Who Was Mother Jones?
Mother Jones' family left the devastation brought by the Irish Potato Famine and emigrated westward, first to Canada and then to American. Tragedy befell Jones when she lost her family to a yellow fever outbreak and then her home in the great Chicago fire. She went on to become a labor activist and was given the nickname “Mother Jones.” A champion of the working class, Jones was a campaigner for the United Mine Workers Union, founded the Social Democratic Party and helped establish the Industrial Workers of the World.
Mother Jones was born Mary Harris Jones in 1830 in County Cork, Ireland. During her early years, she and her family fled the ravages of the Irish Potato Famine and moved to Toronto, Canada, Michigan and Chicago, Illinois. She attended school in Toronto and began her career as a teacher and dressmaker to become a tireless fighter for the working class.
Mother Jones experienced many great personal tragedies during the first part of her life. She lived in Memphis for a time, marrying George Jones, an iron worker and strong union supporter, in 1861. They had several children together, but an outbreak of yellow fever killed her husband and children in 1867. She returned to Chicago and found work as a dressmaker. But then she lost her home in the great Chicago fire of 1871.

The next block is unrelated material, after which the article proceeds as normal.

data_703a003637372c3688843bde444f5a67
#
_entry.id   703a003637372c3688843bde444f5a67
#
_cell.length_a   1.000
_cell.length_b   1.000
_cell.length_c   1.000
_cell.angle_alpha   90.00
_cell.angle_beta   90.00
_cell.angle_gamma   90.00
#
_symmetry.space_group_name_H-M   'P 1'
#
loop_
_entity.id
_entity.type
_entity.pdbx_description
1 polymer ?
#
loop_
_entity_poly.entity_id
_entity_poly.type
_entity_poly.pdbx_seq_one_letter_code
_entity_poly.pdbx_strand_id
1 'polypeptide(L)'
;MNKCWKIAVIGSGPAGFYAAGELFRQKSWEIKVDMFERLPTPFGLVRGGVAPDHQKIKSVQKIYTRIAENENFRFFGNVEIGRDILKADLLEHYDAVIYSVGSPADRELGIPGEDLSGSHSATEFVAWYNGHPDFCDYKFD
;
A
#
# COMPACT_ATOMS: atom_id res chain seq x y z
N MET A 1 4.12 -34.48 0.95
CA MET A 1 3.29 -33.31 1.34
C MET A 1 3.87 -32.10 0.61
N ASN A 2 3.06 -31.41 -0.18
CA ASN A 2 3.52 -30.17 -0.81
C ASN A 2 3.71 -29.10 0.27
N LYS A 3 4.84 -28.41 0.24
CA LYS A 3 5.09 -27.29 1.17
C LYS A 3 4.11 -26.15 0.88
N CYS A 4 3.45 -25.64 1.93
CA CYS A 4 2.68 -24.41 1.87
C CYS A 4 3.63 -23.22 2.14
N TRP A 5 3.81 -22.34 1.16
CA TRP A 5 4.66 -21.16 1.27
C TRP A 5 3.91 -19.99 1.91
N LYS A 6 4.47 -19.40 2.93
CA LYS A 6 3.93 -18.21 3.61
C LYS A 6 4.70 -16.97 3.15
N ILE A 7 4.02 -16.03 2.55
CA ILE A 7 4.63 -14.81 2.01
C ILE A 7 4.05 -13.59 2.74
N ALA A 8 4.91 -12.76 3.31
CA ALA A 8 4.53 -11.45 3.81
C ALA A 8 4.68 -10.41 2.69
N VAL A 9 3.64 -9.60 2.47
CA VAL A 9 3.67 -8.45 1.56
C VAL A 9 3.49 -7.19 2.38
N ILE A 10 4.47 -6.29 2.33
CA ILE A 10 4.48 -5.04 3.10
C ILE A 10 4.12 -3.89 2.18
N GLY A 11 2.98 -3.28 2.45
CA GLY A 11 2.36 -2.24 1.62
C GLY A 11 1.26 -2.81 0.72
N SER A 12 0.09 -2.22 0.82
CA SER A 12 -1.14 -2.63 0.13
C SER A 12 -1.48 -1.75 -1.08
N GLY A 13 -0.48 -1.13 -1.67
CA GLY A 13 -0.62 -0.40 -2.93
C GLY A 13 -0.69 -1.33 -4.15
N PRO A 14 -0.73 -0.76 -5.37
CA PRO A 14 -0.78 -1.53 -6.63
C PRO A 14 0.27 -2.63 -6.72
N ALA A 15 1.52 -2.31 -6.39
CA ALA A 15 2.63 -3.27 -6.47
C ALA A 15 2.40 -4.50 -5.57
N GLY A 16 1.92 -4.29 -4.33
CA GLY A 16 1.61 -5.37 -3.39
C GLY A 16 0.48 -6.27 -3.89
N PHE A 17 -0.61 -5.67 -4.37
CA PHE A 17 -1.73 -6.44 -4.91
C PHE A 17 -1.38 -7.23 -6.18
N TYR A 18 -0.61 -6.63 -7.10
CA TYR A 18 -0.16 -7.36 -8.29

After this latest loss, Mother Jones began her work as a labor activist. She worked with the Knights of Labor, often giving speeches to inspire the workers during strikes. Around this time, she traveled to numerous strike sites, helping coal miners in Pennsylvania in 1873 and railroad workers in 1877. The way she cared for the workers inspired them to nickname her "Mother."
Known as the miner's angel, Mother Jones became an active campaigner for the United Mine Workers Union. A political progressive, she was a founder of the Social Democratic Party in 1898. Jones also helped establish the Industrial Workers of the World in 1905. For all of her social reform and labor activities, she was considered by the authorities to be one of the most dangerous women in America.
Nothing could dissuade Mother Jones from her work. At the age of 82, she was arrested for her part in a West Virginia strike that turned violent and was sentenced to 20 years. But her supporters rallied and convinced the governor to grant her a pardon. Jones, undeterred, returned to organizing workers.
In honor of her allegedly 100th birthday (there is some speculation as to her actual birth date), Mother Jones was celebrated across the country with special labor events in 1930. She died on November 30 of that year. With the workers to the end, she asked to be buried in the Miners Cemetery in Mt. Olive, Illinois.
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